Cars could be added to the ever-shrinking sphere where Minnesotans are allowed to light up.

A bill introduced Thursday in the Legislature would ban smoking in cars where children are riding.

It would be the latest expansion of prohibitions on smoking that began in 1975, when Minnesota became the first state to ban smoking in most workplaces.

And the bill's House author, Rep. Nora Slawik, is bracing for a fight that could reprise the battle over the 2007 Freedom to Breathe Act, which banned smoking in bars and restaurants.

But she said her goal -- what she called "a generation of healthier kids" -- should override any objections.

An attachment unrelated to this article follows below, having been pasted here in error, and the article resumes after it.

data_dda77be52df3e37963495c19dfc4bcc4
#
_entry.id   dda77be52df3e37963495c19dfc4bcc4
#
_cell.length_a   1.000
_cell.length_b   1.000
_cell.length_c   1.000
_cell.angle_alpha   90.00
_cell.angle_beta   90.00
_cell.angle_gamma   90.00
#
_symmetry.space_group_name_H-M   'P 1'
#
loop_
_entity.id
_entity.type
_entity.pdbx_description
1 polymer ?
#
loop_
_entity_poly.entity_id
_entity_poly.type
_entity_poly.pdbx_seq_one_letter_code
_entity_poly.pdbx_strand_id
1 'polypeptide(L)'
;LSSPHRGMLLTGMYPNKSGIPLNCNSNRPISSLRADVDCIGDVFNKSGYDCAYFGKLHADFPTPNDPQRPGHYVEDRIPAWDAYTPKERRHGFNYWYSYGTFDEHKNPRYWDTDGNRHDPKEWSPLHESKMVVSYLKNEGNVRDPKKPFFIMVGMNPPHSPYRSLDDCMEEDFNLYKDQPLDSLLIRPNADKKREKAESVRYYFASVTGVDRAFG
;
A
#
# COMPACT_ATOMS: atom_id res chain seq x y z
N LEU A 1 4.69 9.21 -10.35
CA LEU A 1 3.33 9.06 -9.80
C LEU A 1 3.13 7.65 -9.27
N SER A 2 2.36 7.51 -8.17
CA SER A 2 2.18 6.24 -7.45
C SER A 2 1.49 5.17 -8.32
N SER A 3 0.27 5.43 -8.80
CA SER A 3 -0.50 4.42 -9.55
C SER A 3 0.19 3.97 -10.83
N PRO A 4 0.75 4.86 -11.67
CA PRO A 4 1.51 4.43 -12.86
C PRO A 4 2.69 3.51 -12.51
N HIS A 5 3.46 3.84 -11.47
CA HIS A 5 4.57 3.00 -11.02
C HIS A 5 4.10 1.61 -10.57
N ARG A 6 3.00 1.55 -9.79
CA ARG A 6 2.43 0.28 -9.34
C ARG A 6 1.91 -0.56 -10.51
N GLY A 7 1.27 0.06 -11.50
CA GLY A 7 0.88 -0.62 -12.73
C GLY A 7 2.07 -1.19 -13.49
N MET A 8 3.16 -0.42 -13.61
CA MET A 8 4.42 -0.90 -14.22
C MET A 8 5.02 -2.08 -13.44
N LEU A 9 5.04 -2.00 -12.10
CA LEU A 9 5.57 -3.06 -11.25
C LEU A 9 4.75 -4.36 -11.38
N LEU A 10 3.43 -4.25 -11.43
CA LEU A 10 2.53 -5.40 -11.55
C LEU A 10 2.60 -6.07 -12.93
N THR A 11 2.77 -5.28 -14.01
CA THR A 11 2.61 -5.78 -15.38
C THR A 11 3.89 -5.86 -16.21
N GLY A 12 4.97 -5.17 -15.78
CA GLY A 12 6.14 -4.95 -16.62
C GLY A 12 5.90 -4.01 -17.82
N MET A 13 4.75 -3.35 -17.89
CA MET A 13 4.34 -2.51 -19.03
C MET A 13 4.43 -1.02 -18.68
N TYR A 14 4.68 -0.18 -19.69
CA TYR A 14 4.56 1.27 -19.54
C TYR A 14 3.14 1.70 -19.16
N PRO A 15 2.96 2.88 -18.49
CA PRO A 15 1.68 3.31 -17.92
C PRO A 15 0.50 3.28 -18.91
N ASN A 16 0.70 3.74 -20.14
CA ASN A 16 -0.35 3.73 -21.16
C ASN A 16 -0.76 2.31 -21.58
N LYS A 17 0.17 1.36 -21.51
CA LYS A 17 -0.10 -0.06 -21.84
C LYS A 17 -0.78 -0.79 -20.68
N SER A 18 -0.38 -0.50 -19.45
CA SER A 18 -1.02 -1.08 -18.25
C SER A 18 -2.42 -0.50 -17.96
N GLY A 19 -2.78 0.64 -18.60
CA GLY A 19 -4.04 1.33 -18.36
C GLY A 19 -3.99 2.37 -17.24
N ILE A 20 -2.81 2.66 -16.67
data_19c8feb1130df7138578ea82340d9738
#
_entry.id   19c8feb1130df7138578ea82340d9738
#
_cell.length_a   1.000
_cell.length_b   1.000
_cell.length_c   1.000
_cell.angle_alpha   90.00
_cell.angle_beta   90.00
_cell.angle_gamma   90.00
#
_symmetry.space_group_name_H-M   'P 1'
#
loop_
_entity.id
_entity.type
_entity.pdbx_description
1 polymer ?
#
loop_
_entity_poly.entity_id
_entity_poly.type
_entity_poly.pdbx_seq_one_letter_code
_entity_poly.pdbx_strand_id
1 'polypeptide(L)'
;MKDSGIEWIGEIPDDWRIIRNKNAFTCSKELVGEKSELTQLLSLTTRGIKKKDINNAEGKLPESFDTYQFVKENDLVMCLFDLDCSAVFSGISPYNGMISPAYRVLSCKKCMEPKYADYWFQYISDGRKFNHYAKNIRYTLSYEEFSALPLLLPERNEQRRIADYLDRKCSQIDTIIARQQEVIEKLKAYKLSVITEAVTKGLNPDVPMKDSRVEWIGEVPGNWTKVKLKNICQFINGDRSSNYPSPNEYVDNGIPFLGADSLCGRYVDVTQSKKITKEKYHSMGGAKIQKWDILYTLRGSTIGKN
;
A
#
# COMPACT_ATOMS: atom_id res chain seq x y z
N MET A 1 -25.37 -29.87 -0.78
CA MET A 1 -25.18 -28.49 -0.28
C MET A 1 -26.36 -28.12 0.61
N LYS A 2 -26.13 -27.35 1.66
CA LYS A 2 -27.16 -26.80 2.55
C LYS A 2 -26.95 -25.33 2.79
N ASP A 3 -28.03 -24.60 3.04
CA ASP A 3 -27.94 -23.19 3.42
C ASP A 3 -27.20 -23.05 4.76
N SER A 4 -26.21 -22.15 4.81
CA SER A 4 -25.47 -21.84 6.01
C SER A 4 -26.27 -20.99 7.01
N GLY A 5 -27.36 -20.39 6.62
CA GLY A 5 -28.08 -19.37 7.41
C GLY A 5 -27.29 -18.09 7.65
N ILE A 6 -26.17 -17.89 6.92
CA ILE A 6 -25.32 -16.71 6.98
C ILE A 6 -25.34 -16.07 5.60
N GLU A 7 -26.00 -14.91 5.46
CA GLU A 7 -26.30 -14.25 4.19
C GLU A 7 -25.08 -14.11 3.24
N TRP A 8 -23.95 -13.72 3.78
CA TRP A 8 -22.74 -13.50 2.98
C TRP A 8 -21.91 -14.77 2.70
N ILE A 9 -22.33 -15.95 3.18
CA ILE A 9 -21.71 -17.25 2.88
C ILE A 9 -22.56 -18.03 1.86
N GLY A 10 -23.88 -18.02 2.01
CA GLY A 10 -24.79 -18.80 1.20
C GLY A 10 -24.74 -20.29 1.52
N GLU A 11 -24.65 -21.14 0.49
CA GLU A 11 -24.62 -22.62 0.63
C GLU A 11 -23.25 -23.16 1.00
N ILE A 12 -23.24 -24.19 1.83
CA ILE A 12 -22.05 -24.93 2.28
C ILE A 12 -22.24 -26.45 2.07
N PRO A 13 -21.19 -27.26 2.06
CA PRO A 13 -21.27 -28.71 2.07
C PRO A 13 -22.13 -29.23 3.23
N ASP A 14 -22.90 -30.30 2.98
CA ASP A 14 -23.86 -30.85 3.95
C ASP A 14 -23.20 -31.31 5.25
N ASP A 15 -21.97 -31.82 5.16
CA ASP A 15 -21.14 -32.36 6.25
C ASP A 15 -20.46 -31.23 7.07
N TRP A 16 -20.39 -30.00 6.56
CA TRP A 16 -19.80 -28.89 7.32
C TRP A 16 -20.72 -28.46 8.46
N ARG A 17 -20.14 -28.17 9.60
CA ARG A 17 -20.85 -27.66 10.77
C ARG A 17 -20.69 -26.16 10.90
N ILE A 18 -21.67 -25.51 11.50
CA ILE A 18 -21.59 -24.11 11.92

The bill would make it illegal to smoke in cars while driving with passengers younger than 18, treating it as a moving violation. That would carry a $100 fine. But it would be considered a secondary offense, akin to not wearing a seat belt; a driver would have to be stopped for some other offense before being ticketed for smoking.

Slawik said she came up with the idea for the ban while being interviewed last year by a constituent who was researching public policy issues related to secondhand smoke. The constituent mentioned the fact that at least four other states have banned smoking while driving with children.

She also discovered that the activists who pushed the Freedom to Breathe Act were considering pushing such a ban, "so I'll have some support on this." Slawik said a companion bill will be introduced in the Senate, probably next week, by Sen. Sandy Pappas, DFL-St. Paul.